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This massive dust storm could sink Mars for months



From Folk Mechanics

Every six to eight years, massive dust storms can envelop the entire surface of Mars. NASA's Mars probes are currently watching one unfold over the red planet. Scientists saw a small dust storm on May 30, and by June 20, had become "global" and devoured the entire planet. For the NASA Opportunity Rover, the visibility dropped from a sunny day to a cloudy one. Because the rover is powered by solar energy, the researchers suspended it to save its batteries. According to NASA, it could take until September to calm the dust, and the opportunity will come back.

Meanwhile, many other Mars orbiter scientists are helping to understand the dust storm. "This is one of the biggest weather events we've seen on Mars" since space observations began in the 1960s, said Michael Smith, a scientist at NASA's Goddard Spaceflight Center. Smith and other scientists are trying to understand how small, regional storms swarm to become so big. They also record how the dust storm changes the planet's atmospheric temperatures, which can alter the winds, which in turn can increase the storm by whirling up more dust from the surface of the planet. "The fact that you can start with a local storm no bigger than a small [US] state and then trigger something that stirs up more dust and creates a veil that covers almost the entire planet is remarkable," said Rich Zurek, the project scientist for MRO, who daily charts the storm's development in color images and atmospheric temperatures.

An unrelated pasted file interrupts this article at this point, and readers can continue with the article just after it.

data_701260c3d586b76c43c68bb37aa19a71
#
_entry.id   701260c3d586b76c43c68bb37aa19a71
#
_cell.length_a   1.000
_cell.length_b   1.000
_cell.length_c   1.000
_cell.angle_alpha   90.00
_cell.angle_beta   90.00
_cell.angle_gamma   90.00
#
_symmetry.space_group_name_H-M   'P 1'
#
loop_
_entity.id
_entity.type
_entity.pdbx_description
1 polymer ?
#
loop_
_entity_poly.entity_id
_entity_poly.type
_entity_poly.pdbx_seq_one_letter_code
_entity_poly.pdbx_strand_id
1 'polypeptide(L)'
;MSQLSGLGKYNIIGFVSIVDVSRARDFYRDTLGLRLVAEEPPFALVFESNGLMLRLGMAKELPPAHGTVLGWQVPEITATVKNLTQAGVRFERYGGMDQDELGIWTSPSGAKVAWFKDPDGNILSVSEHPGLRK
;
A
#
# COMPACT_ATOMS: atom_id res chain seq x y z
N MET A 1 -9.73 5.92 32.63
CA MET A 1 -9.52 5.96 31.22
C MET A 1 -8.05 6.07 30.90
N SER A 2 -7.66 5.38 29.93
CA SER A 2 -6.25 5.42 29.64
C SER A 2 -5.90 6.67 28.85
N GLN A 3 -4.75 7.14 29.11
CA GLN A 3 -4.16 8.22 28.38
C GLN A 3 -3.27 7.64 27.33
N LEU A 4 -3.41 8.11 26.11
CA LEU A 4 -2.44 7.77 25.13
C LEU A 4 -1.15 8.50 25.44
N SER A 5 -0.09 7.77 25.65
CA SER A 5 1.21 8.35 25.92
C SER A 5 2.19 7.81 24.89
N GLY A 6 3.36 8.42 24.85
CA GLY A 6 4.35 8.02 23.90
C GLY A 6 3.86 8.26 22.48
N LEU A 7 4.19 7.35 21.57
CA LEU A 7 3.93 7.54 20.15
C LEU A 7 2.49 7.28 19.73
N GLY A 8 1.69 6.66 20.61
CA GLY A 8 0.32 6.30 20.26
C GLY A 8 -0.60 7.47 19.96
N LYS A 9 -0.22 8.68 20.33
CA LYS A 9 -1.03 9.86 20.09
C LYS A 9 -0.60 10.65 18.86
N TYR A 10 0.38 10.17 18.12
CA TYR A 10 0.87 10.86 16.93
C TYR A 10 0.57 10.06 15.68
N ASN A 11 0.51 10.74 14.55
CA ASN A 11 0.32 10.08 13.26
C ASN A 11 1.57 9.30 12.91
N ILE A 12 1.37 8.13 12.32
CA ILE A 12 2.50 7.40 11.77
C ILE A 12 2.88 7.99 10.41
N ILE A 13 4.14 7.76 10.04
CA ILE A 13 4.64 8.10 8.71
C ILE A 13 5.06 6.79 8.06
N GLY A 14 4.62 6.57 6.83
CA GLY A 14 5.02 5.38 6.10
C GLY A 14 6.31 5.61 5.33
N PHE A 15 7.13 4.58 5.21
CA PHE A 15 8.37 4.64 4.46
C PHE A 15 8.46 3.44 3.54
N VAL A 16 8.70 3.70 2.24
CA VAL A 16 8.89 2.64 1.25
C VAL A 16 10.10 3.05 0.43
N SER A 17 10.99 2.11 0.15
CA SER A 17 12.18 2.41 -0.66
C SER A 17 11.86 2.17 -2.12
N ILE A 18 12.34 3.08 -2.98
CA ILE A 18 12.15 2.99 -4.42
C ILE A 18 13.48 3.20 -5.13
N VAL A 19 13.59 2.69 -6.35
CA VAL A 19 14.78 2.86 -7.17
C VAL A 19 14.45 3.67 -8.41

Meanwhile, Mars Curiosity is on mission to acquire rock samples and study the storm from the surface of Mars itself. Another orbiter is investigating the high atmosphere of Mars, 100 kilometers above the surface, where the dust does not arrive. Every time you see Mars in the sky in the coming weeks, NASA advises: "Remember how many data scientists are better at understanding the mysterious weather of the Red Planet."

(via NASA)

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